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Green-fingered volunteers help new healing garden to flourish
27/12/2018

Volunteer gardeners with a passion for perennials have given service users, staff and carers at Norfolk and Suffolk NHS Foundation Trust (NSFT) an extra special Christmas present after creating an attractive healing garden for them to enjoy.

The small group has transformed a sparse garden and the front entrance to the Thurne Ward, at Hellesdon Hospital in Norwich, into a calming space designed to boost emotional, physical and mental wellbeing and help with recovery.

The project has seen the area landscaped to make sure nearly every bedroom can enjoy an attractive view, with new paths and seating areas created and extensive planting added to ensure the garden remains colourful all year round.

A kitchen garden area which is planted with apple trees, strawberries and herbs is available for occupational therapists to use with patients, while a small space for outside activities such as yoga has also been created.

Old pallets and other recycled materials have been used to make vertical herb planters and a bug hotel, while hundreds of spring bulbs have been planted, many in grassy banks so that they can be seen and enjoyed from most of the bedrooms.

The project was the brainchild of carer Ann Shreeve (pictured), whose son has received treatment at the hospital, and is the first garden of its kind on the site. In the longer term, NSFT hopes to develop other healing gardens at Hellesdon so that patients receiving care on all of its wards, plus service users who are accessing support through clinics, as well as carers and staff, can benefit.

“It has been absolutely amazing,” said Ann. “It was very hard work, but definitely worth it. The entrance to the ward now looks so much more welcoming, and shows the area is well cared for.

“We are all so pleased with the way the garden looks. Patients told us that they wanted it to be bright, so we have included a variety of flowers to keep the interest all year round and provide a succession of colour as the season progress.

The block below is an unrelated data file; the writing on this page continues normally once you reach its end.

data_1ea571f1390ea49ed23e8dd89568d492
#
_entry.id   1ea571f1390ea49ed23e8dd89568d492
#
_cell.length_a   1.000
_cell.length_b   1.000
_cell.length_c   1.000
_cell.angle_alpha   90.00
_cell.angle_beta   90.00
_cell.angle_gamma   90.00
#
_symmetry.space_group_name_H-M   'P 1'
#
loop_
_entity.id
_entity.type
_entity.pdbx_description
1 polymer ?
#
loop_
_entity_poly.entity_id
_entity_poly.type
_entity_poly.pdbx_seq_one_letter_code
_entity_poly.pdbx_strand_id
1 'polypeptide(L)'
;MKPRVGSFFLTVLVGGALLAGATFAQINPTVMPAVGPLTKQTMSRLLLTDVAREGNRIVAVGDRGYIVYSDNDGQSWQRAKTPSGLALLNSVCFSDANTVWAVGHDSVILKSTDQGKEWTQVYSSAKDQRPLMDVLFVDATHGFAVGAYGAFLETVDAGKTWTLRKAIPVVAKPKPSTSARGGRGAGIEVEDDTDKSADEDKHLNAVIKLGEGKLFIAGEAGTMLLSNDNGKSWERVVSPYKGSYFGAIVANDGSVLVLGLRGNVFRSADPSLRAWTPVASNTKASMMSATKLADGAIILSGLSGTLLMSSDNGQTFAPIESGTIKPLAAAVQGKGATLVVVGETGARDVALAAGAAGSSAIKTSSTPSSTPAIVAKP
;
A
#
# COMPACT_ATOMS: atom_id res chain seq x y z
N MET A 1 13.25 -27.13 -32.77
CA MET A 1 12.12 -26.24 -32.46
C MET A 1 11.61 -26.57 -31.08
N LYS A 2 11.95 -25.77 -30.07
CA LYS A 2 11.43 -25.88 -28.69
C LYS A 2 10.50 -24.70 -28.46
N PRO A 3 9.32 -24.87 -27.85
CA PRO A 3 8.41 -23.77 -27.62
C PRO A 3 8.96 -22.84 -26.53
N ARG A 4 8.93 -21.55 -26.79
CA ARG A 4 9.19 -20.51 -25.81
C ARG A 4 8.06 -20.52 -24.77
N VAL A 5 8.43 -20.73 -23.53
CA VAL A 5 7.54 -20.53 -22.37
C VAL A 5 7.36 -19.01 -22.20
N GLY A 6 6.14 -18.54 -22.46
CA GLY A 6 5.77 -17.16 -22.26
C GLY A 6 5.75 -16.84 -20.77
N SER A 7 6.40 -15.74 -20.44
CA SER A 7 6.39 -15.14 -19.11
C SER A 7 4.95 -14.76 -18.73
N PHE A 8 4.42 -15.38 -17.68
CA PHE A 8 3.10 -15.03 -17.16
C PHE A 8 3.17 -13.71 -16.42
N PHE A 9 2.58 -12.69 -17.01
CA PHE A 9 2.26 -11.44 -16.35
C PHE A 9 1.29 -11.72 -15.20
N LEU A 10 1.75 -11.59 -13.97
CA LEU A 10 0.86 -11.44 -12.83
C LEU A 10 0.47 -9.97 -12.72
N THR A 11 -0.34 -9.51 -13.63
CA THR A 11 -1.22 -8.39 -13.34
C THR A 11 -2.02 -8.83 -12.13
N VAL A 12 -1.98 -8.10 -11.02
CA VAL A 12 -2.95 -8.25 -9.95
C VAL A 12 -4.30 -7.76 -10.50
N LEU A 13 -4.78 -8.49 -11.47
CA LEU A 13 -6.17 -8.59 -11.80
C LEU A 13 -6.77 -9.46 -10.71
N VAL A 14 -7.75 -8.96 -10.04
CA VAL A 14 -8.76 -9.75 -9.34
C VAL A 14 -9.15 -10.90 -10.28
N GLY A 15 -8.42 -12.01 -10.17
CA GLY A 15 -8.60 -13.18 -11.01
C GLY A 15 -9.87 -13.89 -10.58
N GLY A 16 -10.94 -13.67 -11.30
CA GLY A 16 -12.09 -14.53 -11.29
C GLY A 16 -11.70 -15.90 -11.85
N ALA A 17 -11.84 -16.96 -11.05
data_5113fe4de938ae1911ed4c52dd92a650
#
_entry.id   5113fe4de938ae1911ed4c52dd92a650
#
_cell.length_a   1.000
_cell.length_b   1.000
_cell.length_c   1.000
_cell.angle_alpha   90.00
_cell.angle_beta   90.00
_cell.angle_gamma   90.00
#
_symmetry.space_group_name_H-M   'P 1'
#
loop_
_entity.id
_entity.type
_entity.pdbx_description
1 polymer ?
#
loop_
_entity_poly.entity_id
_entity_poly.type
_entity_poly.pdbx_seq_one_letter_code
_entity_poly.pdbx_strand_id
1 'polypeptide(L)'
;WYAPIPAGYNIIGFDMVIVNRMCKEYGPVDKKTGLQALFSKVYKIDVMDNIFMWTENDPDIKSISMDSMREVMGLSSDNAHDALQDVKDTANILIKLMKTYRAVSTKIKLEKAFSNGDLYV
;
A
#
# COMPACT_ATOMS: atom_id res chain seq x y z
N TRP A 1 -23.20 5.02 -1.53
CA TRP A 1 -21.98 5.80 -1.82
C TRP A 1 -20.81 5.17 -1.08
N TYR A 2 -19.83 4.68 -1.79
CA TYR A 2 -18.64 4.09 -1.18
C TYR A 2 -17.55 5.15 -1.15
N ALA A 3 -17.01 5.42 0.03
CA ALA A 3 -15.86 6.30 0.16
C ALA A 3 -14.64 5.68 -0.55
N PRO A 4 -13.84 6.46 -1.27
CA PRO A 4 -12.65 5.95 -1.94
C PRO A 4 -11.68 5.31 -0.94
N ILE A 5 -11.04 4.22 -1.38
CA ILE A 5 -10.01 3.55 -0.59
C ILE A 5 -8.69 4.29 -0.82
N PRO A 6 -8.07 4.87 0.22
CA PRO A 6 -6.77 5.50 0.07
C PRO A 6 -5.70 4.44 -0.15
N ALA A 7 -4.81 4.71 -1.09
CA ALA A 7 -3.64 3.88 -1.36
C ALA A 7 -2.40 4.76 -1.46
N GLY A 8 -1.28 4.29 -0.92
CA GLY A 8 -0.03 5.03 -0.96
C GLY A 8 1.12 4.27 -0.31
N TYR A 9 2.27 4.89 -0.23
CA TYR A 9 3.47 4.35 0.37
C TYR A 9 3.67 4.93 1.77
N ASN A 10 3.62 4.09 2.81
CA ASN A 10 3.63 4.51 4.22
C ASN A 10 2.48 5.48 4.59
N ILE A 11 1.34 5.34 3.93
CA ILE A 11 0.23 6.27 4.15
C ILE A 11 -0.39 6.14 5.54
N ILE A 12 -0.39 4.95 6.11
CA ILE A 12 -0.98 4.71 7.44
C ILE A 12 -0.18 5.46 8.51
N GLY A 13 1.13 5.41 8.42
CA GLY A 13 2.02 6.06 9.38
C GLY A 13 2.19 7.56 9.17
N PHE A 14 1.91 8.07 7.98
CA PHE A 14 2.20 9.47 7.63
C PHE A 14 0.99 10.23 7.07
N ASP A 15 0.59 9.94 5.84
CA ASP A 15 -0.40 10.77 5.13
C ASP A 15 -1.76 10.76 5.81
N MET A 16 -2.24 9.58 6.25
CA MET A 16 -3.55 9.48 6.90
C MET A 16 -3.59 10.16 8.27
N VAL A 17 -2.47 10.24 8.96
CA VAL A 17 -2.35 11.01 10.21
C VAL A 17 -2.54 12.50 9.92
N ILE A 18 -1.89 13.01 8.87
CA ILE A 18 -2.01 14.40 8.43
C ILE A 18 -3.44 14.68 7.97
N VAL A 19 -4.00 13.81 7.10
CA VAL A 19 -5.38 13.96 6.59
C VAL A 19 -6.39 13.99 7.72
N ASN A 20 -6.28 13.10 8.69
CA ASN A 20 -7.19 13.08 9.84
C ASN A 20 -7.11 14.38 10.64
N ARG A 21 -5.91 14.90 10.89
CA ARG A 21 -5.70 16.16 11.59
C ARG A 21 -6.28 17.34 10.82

“As Thurne is an assessment ward, some of the service users receiving treatment are very unwell. We hope that the new-look garden will provide them with something uplifting to look at while also being an inspiring place to relax. We hope that it will help lift people’s spirits and become part of their recovery journey.

“I am very enthusiastic about continuing this work in other ward gardens as the feedback we have had so far has been so overwhelmingly positive.”

Service users and carers were asked for their views on what should be included in the garden, with their ideas then brought to life by NSFT Governor and landscape designer Nigel Boldero.

He said: “It was a new and very interesting challenge to create stimulating and relaxing spaces in a ward environment, and really enjoyable working with a wide range of volunteers to bring it to life. I hope that we can get some ongoing commitment from volunteers to look after the new garden and help take the project forward to other wards.”

Thurne Ward provides short-term admissions for people with a range of mental health conditions. It is hoped the healing garden will give them a safe, non-threatening outdoor environment to enjoy where they can spend some time away from the clinical setting of the ward.

Matron Charlie Loades, who supported the project, said: “We are delighted that work is now complete, and are really grateful to the volunteers who gave up their time to create this wonderful garden.

“Evidence shows that calm and inviting outside spaces can have a really positive impact on mental, emotional and physical health. As well as stimulating the senses, they can help people to relax so that they can better manage negative thoughts and feelings, which is why this project is so important.”

Phase two of the garden project will follow in the new year, and will focus on areas to the front and outside of the ward.

If you would like to help with the garden, or any other project at NSFT, please visit nsft.uk/volunteer to find out more.

For press enquiries, email: nsft.communications@nsft.nhs.uk